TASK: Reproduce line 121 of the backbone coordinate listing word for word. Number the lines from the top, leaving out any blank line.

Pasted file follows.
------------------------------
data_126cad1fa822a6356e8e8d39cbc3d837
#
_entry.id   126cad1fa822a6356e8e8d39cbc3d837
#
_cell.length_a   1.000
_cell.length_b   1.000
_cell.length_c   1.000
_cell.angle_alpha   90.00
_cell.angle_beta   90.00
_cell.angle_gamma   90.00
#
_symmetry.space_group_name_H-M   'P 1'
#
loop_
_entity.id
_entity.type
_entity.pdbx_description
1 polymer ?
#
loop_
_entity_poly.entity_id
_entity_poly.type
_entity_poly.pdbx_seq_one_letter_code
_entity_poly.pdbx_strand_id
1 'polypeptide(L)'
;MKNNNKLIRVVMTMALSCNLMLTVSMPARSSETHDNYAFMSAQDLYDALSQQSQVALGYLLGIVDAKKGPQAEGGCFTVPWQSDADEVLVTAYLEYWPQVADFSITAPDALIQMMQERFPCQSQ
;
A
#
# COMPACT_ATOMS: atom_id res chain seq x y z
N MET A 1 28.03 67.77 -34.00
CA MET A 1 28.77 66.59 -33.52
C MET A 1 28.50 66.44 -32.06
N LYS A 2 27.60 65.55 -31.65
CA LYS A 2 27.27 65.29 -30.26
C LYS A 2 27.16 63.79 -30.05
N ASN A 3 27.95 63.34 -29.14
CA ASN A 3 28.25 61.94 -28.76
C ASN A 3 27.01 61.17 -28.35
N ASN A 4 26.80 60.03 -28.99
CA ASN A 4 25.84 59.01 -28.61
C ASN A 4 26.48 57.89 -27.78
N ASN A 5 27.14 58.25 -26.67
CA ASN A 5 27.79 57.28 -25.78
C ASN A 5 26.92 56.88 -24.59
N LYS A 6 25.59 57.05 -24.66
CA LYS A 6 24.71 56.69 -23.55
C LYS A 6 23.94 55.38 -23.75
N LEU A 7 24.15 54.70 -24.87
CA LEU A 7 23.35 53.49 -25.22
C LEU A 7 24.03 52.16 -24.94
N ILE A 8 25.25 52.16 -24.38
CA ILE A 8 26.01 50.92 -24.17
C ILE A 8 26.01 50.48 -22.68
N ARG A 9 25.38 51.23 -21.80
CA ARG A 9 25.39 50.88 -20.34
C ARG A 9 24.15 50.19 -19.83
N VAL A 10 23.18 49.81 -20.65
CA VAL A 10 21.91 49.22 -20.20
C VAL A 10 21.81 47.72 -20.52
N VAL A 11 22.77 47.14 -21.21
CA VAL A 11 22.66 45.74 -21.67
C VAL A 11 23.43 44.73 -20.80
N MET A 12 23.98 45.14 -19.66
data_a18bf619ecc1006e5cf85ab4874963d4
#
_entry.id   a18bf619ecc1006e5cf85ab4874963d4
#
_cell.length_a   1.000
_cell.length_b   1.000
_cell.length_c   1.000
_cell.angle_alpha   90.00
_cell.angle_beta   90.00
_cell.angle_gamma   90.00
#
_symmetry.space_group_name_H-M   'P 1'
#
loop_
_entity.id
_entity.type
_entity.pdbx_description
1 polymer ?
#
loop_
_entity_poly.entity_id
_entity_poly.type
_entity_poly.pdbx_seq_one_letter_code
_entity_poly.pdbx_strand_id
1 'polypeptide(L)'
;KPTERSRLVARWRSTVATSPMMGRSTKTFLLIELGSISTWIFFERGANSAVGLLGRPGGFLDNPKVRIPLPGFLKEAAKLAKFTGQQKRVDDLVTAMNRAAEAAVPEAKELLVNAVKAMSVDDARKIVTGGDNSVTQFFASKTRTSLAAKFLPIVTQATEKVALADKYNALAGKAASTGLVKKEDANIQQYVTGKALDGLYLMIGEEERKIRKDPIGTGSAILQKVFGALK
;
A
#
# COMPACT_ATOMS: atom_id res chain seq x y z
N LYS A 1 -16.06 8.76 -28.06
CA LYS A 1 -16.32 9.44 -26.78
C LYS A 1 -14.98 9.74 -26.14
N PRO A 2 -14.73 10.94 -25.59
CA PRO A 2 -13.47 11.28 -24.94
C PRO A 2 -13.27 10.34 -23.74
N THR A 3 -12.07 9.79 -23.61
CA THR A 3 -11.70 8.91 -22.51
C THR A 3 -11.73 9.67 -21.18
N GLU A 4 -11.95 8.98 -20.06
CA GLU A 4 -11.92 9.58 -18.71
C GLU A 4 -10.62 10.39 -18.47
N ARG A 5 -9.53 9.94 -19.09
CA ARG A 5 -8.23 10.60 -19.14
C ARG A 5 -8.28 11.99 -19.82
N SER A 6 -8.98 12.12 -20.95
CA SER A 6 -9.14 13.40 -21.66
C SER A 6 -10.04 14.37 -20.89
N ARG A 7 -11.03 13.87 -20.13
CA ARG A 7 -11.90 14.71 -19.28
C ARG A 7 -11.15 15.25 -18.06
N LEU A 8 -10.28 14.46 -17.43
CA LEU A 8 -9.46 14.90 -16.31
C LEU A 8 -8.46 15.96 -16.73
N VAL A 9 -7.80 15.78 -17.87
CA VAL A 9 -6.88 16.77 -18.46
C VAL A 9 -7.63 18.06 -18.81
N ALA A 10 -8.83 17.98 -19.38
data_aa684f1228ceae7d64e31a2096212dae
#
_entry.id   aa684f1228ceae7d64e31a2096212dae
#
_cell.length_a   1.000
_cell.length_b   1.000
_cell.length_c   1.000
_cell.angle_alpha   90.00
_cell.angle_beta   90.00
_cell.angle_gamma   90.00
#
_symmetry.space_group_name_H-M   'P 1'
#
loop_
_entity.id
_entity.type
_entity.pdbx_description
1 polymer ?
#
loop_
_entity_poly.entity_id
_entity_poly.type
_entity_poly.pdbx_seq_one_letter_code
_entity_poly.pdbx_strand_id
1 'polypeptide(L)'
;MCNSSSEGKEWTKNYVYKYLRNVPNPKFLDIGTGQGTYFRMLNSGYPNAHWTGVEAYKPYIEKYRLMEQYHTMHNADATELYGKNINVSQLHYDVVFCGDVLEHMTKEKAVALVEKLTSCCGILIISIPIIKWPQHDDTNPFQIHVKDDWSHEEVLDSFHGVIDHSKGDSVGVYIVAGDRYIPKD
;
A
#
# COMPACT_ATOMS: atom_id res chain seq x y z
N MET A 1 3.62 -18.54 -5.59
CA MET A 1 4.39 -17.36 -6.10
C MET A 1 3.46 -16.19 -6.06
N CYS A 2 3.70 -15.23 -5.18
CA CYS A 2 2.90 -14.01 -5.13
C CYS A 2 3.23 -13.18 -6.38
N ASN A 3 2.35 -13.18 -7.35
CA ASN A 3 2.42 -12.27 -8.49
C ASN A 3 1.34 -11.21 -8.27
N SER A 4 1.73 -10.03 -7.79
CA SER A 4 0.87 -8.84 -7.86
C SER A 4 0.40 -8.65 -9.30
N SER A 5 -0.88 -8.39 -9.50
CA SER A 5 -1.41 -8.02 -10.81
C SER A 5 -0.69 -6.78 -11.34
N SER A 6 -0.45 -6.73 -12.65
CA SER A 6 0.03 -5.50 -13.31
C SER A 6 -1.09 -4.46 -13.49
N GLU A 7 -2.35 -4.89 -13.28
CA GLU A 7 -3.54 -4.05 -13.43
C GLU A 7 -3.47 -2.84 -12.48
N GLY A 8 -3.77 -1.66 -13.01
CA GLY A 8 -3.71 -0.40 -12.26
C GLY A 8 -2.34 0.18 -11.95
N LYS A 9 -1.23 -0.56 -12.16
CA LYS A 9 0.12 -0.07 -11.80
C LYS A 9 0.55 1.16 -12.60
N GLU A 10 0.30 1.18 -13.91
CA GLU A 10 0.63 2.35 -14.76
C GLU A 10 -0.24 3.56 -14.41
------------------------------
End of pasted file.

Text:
C VAL A 9 -7.63 18.06 -18.81